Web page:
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Portraits of the actors, directors, composers, and set designers of the State Russian Drama Theater, Vilnius – exhibition of photographs

Keywords: ,

Date: January 24–February 14, 1985

Participants: Algirdas Šeškus (1945) and Alfonsas Budvytis (1949)

Organizer: LSSR (Lithuanian Soviet Socialist Republic) Art Workers’ Palace, Vilnius

Location: LSSR Art Workers’ Palace, Vilnius

This series of photographs, created in 1984, was an interpretation of a state commission. Algirdas Šeškus and Alfonsas Budvytis, at the time outsiders of the official art-photography scene, authored the project. “Ignoring the standards of the portrayal of public figures and experimenting with the models’ characters and psychological types and the composition of the shots, these artists have expanded the space of the traditional aesthetics of Lithuanian photography,” noted art historian and curator Margarita Matulytė.[1] The collection of sixty works was first presented at the Yermolova Theater in Moscow in 1984, accompanying the State Russian Drama Theater’s official tour, and then traveled back to be exhibited in Vilnius: it was exhibited in the theater as well as presented at the LSSR Art Workers’ Palace in 1985. The press did not take notice the project at the time, and its innovative character and the artists’ avant-garde attitude have only recently been highlighted.

[1] Margarita Matulytė, Annotation for the exhibition “Portraits of the Actors, Directors, Composers, and Set Designers of the State Russian Drama Theater”, National Gallery of Art, Vilnius, 20 April – 27 June, 2010.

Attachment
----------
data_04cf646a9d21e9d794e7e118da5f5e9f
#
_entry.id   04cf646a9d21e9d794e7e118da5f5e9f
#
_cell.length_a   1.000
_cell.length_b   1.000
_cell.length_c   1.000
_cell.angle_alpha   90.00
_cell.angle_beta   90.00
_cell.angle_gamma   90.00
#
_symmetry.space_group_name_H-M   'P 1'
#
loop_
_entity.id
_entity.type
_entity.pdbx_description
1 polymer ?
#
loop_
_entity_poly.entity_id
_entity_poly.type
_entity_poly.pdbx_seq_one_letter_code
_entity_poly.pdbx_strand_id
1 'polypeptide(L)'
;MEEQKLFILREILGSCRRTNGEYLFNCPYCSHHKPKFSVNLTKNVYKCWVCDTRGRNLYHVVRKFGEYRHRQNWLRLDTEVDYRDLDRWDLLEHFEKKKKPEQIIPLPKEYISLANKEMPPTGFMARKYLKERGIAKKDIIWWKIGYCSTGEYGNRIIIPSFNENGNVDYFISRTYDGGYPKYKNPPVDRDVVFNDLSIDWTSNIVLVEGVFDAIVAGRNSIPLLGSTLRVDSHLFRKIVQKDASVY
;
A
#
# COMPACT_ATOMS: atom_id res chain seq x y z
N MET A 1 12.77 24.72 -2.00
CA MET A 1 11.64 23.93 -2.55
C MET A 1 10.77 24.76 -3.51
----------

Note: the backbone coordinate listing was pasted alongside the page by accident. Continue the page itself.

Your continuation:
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1+1+1+1+1=6 – exhibition

Keywords: , ,

Date: 12 February 1985

Participants: Adam Hlobus, Ludmila Rusava, Ihar Kashkurevich, Siarhei Malisheusky, Jauheniya Lis, Uladzislau Kufko

Organizers: Union of Writers

Location: House of Union Writers, Minsk

The exhibition was organized with support from the Union of Writers, thanks to the efforts of Viktar Karamazau, Mikhas Stratsou and Maksim Tank. Nevertheless, the authorities banned the exhibition even before it was opened. Union of Painters allowed using their premises for a day-long exhibition of paintings. Number of official painters, among which were well-known Mikhail Savitsky and Zair Azgur, subjected the exhibition to heavy-handed criticism blaming the participants in betrayal of socialist realism. The show was met with great appreciation in Belarus artistic circles and stands out as the first open attempt to show to the public new artistic forms and ideas.

Source: Volha Archipava. Belarusian Avant-garde of the 1980s. ‘pARTisan’s Collection’ series. Minsk 2012.


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